Maryland Gov. Larry Hogan is proposing a major tax relief package for the upcoming legislative session, but much of what the governor is supporting has stalled in the General Assembly in recent years.
The Republican governor described his plan at a news conference Tuesday as the largest tax-relief package in the state’s history.
“We are announcing the largest tax cut package in state history, which will deliver more than $4.6 billion in much-needed relief for working families, small businesses and retirees,” Hogan said Tuesday.
He said it would deliver more than $4.6 billion in relief to Maryland families, small businesses and retirees. Maryland has an enormous budget surplus this year because of federal pandemic relief.
Hogan’s plan would eliminate state retirement taxes. Almost all of the proposed tax cuts, $4 billion, would be aimed at seniors.
“Together with our friends in the legislature we need to take bolder steps … eliminate every single penny of state retirement taxes in Maryland,” Hogan said.
Hogan made a similar proposal last year, which was rejected by the General Assembly.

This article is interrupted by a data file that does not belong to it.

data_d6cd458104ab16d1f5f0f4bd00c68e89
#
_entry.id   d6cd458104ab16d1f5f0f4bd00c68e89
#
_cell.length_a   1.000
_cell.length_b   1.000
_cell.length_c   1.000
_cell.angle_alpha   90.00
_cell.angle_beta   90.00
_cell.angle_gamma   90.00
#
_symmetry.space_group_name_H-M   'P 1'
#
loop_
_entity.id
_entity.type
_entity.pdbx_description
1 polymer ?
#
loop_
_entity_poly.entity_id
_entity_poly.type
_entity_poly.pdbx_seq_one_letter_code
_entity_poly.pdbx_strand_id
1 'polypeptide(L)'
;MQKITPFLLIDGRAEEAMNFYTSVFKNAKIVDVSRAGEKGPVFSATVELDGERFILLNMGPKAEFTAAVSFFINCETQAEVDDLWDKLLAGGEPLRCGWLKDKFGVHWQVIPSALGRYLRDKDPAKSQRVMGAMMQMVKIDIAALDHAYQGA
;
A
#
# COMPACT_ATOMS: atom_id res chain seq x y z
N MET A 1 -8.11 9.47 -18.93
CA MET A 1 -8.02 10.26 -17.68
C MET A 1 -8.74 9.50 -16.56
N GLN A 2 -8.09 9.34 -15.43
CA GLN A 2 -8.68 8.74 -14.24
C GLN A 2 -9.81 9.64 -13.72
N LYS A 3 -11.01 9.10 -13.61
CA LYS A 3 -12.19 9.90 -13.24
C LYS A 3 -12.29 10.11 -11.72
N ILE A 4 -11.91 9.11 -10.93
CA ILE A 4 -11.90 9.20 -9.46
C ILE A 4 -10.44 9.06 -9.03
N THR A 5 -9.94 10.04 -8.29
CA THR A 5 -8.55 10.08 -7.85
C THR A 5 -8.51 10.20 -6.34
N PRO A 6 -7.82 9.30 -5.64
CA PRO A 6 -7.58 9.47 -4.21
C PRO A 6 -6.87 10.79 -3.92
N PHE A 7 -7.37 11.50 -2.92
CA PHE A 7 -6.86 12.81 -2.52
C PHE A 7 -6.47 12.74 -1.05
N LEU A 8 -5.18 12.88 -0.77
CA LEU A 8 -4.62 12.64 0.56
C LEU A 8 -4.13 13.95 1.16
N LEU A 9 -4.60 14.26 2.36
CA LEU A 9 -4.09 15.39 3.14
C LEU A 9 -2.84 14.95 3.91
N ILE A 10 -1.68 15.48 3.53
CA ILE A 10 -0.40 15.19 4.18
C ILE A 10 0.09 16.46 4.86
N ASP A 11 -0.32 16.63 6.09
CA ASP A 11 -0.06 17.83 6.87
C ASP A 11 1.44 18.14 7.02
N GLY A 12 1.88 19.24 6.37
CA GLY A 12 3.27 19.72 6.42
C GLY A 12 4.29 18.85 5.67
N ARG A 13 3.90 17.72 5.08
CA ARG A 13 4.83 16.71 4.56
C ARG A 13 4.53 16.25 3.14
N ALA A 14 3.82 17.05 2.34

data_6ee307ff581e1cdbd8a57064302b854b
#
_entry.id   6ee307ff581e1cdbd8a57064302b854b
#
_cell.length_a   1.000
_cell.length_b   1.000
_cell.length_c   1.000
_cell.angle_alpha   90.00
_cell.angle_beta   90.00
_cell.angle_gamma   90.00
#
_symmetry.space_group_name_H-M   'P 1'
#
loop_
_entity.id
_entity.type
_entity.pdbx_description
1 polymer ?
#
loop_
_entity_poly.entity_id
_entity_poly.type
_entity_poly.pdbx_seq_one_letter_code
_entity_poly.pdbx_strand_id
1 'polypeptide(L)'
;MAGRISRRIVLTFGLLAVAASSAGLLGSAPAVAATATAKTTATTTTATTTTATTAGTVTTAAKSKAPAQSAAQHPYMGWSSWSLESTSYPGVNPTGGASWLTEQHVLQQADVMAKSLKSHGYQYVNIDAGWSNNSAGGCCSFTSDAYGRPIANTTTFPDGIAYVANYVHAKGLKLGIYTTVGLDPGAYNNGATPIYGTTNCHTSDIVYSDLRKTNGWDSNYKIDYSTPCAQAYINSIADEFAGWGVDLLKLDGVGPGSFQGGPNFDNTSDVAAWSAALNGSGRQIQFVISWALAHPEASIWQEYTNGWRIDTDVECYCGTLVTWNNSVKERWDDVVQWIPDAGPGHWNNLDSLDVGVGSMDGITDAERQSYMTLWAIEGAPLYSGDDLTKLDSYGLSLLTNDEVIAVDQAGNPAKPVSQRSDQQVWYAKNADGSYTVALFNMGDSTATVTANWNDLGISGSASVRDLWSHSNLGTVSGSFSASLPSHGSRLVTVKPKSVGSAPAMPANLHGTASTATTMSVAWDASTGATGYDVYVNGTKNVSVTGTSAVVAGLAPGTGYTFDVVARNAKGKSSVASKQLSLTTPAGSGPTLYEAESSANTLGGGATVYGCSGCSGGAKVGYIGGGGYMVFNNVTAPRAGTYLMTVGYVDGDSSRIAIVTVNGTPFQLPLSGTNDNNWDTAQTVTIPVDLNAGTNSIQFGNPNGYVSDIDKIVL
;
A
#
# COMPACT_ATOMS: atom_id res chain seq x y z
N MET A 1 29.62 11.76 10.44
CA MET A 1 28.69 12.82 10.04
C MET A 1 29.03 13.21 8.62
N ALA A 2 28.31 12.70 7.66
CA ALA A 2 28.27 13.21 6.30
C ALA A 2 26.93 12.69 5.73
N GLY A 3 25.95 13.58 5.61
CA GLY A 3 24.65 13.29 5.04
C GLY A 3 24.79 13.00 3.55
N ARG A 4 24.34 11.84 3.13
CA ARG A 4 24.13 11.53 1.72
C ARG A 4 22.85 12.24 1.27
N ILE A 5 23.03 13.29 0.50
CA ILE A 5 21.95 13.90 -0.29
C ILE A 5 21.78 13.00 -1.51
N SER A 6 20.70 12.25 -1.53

A Bankrate study last year listed Maryland as the worst state in the nation in which to retire, mainly because of low scores for affordability.
Hogan said it’s important to keep seniors from moving away.
“It’s not just good for our economy; it’s also good for our quality of life if our seniors can have the peace of mind to stay here, where they spent their lives working and raising a family and where they contribute so much,” Hogan said.
Hogan has also proposed a tax cut plan of $650 million, which would extend last year’s earned income credit tax cuts for working families and he called for more tax relief for small businesses.
Maryland’s 90-day legislative session begins Wednesday.